2 Education and Career
3 Interview with Mwelela Cele
4 Photo Gallery
Ela Gandhi was born on 1 July 1940 in Durban as the youngest daughter of Manilal and Sushila Gandhi. Her father, who was Gandhi’s second son, returned from India to South Africa in 1917 to assist in the running of Phoenix Settlement and of the newspaper, The Indian Opinion. By 1920 he had become the editor of the paper and would eventually become its longest serving editor. He married Sushila in 1927 and a year later their first daughter Sita was born, twelve years later in 1940 Ela was born.
As the Gandhi children grew up on the settlement they became strongly influenced by the father Manilal, who had become an important focus of resistance in the local community. The Gandhi children were raised in the spirit of Gandhi’s philosophy of a “life of labour…is a life worth living” . Sharing this belief with Russian philosopher and writer Tolstoy, Gandhi established two communal farms in South Africa, Tolstoy Farm outside Johannesburg and Phoenix Settlement outside Durban. Ela recalls that Gandhi’s “plan was to give each family two acres of land and live a communal life” (Gandhi, E. 1994:39). She notes that Gandhi used the settlement “to train political activists called satyagrahis as well as house their families, while they were engaged in the campaigns against unjust laws”.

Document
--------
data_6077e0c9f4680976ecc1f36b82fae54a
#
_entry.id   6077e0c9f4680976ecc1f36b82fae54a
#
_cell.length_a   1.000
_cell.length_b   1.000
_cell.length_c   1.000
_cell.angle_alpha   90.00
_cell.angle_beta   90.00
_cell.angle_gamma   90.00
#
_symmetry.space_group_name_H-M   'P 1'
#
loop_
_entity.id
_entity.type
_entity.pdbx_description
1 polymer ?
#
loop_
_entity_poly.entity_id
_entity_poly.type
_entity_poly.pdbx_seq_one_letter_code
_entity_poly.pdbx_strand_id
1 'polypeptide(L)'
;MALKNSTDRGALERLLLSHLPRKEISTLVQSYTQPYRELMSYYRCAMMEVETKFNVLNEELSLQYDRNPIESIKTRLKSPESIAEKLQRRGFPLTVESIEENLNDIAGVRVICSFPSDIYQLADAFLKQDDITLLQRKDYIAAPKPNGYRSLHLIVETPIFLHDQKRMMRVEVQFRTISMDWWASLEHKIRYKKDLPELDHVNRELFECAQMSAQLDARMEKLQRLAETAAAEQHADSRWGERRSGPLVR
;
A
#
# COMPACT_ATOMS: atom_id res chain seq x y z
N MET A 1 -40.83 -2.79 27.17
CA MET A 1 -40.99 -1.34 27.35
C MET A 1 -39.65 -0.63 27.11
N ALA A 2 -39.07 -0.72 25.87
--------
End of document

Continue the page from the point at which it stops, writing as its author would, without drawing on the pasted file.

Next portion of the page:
Education and Career
Ela Gandhi obtained a BA degree at Natal University and thereafter an Honours in Social Science through UNISA. She practiced as a social worker at the Verulam Child Welfare. Ela is known for her peace activism during the Apartheid era. In 1971, together with Mewa Ramgobin and others, Ela helped revive the Natal Indian Congress, founded by her grandfather Mahatma Gandhi. She was duly elected the Vice President of the Congress. Other affiliations included the United Democratic Front, Descom Crisis Network, and Inanda Support Committee. In 1975 she was banned from political activism and subjected to house arrest for nine years.
She developed a 24-hour program against domestic violence, founded the Gandhi Development Trust, still serves as a member of the Religious Affairs Committee, and oversees a monthly newspaper. She chairs the Mahatma Gandhi Salt March Committee and the Mahatma Gandhi Development Trust. She also participated in CODESA negotiations, served on the Transitional Executive Council and was a Member of Parliament in the National Assembly from1994-2004. She is currently the Chancellor of the Durban University of Technology.
Interview with Mwelela Cele
Duphelia-Meshtrie, U (ed). 2003. Sita – Memoirs of Sita Gandhi – growing up at Phoenix and in the shadow of the Mahatma. Durban: Durban Local History Museum.
Gandhi, E. 1994. They fought for Freedom: Mohanda Gandhi – the South Africa years. Cape Town: Maskew Miller Longman.
Govinden, D.B. 2008. A Time of Memory: reflections on recent South African writings. Durban: Solo Collective.